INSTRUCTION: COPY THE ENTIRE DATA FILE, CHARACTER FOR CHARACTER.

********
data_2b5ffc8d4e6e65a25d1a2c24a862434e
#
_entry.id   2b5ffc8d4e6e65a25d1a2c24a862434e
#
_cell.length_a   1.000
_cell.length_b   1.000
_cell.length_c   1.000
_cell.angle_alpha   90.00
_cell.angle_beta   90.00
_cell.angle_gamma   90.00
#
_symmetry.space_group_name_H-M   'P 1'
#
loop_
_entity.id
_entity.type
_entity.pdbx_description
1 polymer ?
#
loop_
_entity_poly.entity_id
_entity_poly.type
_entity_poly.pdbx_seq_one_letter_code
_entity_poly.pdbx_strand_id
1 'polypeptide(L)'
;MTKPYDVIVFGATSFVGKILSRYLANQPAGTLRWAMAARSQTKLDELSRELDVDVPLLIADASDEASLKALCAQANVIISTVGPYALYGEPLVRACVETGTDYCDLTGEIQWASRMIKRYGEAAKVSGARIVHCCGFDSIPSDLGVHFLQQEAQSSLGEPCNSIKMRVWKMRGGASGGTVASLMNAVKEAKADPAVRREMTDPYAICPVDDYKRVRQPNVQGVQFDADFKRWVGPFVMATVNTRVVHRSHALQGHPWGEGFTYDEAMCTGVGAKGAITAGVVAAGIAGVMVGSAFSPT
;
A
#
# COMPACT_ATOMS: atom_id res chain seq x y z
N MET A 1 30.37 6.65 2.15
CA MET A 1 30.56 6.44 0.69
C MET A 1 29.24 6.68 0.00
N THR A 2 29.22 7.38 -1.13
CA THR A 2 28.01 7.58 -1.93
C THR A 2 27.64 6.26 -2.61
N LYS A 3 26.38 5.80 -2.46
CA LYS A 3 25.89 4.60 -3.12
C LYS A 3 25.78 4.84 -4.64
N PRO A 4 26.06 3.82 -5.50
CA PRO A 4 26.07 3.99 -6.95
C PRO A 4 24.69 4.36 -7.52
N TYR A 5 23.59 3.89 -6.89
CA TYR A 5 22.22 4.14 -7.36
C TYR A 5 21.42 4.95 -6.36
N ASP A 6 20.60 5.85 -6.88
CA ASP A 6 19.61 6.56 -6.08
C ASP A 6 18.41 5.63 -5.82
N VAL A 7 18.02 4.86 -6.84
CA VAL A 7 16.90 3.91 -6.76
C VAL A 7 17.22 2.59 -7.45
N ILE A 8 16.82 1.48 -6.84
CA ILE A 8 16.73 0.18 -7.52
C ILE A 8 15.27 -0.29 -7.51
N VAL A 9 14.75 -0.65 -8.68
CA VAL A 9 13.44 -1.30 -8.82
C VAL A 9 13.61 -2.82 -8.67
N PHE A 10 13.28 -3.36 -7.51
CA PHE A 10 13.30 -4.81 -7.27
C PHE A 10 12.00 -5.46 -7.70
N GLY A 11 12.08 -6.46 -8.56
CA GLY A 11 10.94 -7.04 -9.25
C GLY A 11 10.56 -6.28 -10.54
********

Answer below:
data_2b5ffc8d4e6e65a25d1a2c24a862434e
#
_entry.id   2b5ffc8d4e6e65a25d1a2c24a862434e
#
_cell.length_a   1.000
_cell.length_b   1.000
_cell.length_c   1.000
_cell.angle_alpha   90.00
_cell.angle_beta   90.00
_cell.angle_gamma   90.00
#
_symmetry.space_group_name_H-M   'P 1'
#
loop_
_entity.id
_entity.type
_entity.pdbx_description
1 polymer ?
#
loop_
_entity_poly.entity_id
_entity_poly.type
_entity_poly.pdbx_seq_one_letter_code
_entity_poly.pdbx_strand_id
1 'polypeptide(L)'
;MTKPYDVIVFGATSFVGKILSRYLANQPAGTLRWAMAARSQTKLDELSRELDVDVPLLIADASDEASLKALCAQANVIISTVGPYALYGEPLVRACVETGTDYCDLTGEIQWASRMIKRYGEAAKVSGARIVHCCGFDSIPSDLGVHFLQQEAQSSLGEPCNSIKMRVWKMRGGASGGTVASLMNAVKEAKADPAVRREMTDPYAICPVDDYKRVRQPNVQGVQFDADFKRWVGPFVMATVNTRVVHRSHALQGHPWGEGFTYDEAMCTGVGAKGAITAGVVAAGIAGVMVGSAFSPT
;
A
#
# COMPACT_ATOMS: atom_id res chain seq x y z
N MET A 1 30.37 6.65 2.15
CA MET A 1 30.56 6.44 0.69
C MET A 1 29.24 6.68 0.00
N THR A 2 29.22 7.38 -1.13
CA THR A 2 28.01 7.58 -1.93
C THR A 2 27.64 6.26 -2.61
N LYS A 3 26.38 5.80 -2.46
CA LYS A 3 25.89 4.60 -3.12
C LYS A 3 25.78 4.84 -4.64
N PRO A 4 26.06 3.82 -5.50
CA PRO A 4 26.07 3.99 -6.95
C PRO A 4 24.69 4.36 -7.52
N TYR A 5 23.59 3.89 -6.89
CA TYR A 5 22.22 4.14 -7.36
C TYR A 5 21.42 4.95 -6.36
N ASP A 6 20.60 5.85 -6.88
CA ASP A 6 19.61 6.56 -6.08
C ASP A 6 18.41 5.63 -5.82
N VAL A 7 18.02 4.86 -6.84
CA VAL A 7 16.90 3.91 -6.76
C VAL A 7 17.22 2.59 -7.45
N ILE A 8 16.82 1.48 -6.84
CA ILE A 8 16.73 0.18 -7.52
C ILE A 8 15.27 -0.29 -7.51
N VAL A 9 14.75 -0.65 -8.68
CA VAL A 9 13.44 -1.30 -8.82
C VAL A 9 13.61 -2.82 -8.67
N PHE A 10 13.28 -3.36 -7.51
CA PHE A 10 13.30 -4.81 -7.27
C PHE A 10 12.00 -5.46 -7.70
N GLY A 11 12.08 -6.46 -8.56
CA GLY A 11 10.94 -7.04 -9.25
C GLY A 11 10.56 -6.28 -10.54